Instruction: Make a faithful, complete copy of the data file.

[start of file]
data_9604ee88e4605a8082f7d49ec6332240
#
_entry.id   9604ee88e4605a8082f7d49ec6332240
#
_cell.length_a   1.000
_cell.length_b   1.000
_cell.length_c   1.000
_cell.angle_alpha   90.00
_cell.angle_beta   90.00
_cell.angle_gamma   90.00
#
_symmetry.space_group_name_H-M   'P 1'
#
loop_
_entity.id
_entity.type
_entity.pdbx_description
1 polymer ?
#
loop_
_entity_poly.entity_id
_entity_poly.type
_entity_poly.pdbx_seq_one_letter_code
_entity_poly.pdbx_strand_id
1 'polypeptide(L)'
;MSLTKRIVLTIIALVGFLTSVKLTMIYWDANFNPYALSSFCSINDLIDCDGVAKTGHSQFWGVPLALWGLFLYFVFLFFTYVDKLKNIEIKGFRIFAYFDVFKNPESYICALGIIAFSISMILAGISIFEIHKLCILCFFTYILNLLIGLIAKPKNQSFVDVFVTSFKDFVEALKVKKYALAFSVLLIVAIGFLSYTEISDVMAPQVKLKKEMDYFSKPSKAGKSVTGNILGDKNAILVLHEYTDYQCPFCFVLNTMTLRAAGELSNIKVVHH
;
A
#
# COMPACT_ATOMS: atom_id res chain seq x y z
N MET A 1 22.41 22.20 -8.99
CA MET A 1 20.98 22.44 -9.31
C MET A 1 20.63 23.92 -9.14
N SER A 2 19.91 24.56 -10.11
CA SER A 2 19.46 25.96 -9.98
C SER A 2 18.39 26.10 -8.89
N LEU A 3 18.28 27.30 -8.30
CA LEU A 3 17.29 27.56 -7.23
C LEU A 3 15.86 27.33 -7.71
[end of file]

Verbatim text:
data_9604ee88e4605a8082f7d49ec6332240
#
_entry.id   9604ee88e4605a8082f7d49ec6332240
#
_cell.length_a   1.000
_cell.length_b   1.000
_cell.length_c   1.000
_cell.angle_alpha   90.00
_cell.angle_beta   90.00
_cell.angle_gamma   90.00
#
_symmetry.space_group_name_H-M   'P 1'
#
loop_
_entity.id
_entity.type
_entity.pdbx_description
1 polymer ?
#
loop_
_entity_poly.entity_id
_entity_poly.type
_entity_poly.pdbx_seq_one_letter_code
_entity_poly.pdbx_strand_id
1 'polypeptide(L)'
;MSLTKRIVLTIIALVGFLTSVKLTMIYWDANFNPYALSSFCSINDLIDCDGVAKTGHSQFWGVPLALWGLFLYFVFLFFTYVDKLKNIEIKGFRIFAYFDVFKNPESYICALGIIAFSISMILAGISIFEIHKLCILCFFTYILNLLIGLIAKPKNQSFVDVFVTSFKDFVEALKVKKYALAFSVLLIVAIGFLSYTEISDVMAPQVKLKKEMDYFSKPSKAGKSVTGNILGDKNAILVLHEYTDYQCPFCFVLNTMTLRAAGELSNIKVVHH
;
A
#
# COMPACT_ATOMS: atom_id res chain seq x y z
N MET A 1 22.41 22.20 -8.99
CA MET A 1 20.98 22.44 -9.31
C MET A 1 20.63 23.92 -9.14
N SER A 2 19.91 24.56 -10.11
CA SER A 2 19.46 25.96 -9.98
C SER A 2 18.39 26.10 -8.89
N LEU A 3 18.28 27.30 -8.30
CA LEU A 3 17.29 27.56 -7.23
C LEU A 3 15.86 27.33 -7.71